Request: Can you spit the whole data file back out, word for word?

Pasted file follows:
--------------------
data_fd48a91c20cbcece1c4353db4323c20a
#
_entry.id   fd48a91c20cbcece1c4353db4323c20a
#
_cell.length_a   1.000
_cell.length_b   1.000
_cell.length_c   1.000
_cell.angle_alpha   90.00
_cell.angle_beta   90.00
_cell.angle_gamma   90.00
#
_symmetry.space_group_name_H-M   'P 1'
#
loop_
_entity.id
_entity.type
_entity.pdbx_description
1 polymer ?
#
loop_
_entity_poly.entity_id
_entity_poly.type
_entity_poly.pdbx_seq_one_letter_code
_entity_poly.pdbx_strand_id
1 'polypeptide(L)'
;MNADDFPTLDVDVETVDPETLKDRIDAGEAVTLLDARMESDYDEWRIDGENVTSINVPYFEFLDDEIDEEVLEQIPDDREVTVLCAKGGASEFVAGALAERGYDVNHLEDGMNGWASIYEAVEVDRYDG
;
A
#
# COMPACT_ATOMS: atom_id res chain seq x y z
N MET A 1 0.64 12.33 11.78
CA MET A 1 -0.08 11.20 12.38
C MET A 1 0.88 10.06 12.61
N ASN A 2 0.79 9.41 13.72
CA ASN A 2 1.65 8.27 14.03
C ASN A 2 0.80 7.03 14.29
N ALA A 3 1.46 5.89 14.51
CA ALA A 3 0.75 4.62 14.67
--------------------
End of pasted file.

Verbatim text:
data_fd48a91c20cbcece1c4353db4323c20a
#
_entry.id   fd48a91c20cbcece1c4353db4323c20a
#
_cell.length_a   1.000
_cell.length_b   1.000
_cell.length_c   1.000
_cell.angle_alpha   90.00
_cell.angle_beta   90.00
_cell.angle_gamma   90.00
#
_symmetry.space_group_name_H-M   'P 1'
#
loop_
_entity.id
_entity.type
_entity.pdbx_description
1 polymer ?
#
loop_
_entity_poly.entity_id
_entity_poly.type
_entity_poly.pdbx_seq_one_letter_code
_entity_poly.pdbx_strand_id
1 'polypeptide(L)'
;MNADDFPTLDVDVETVDPETLKDRIDAGEAVTLLDARMESDYDEWRIDGENVTSINVPYFEFLDDEIDEEVLEQIPDDREVTVLCAKGGASEFVAGALAERGYDVNHLEDGMNGWASIYEAVEVDRYDG
;
A
#
# COMPACT_ATOMS: atom_id res chain seq x y z
N MET A 1 0.64 12.33 11.78
CA MET A 1 -0.08 11.20 12.38
C MET A 1 0.88 10.06 12.61
N ASN A 2 0.79 9.41 13.72
CA ASN A 2 1.65 8.27 14.03
C ASN A 2 0.80 7.03 14.29
N ALA A 3 1.46 5.89 14.51
CA ALA A 3 0.75 4.62 14.67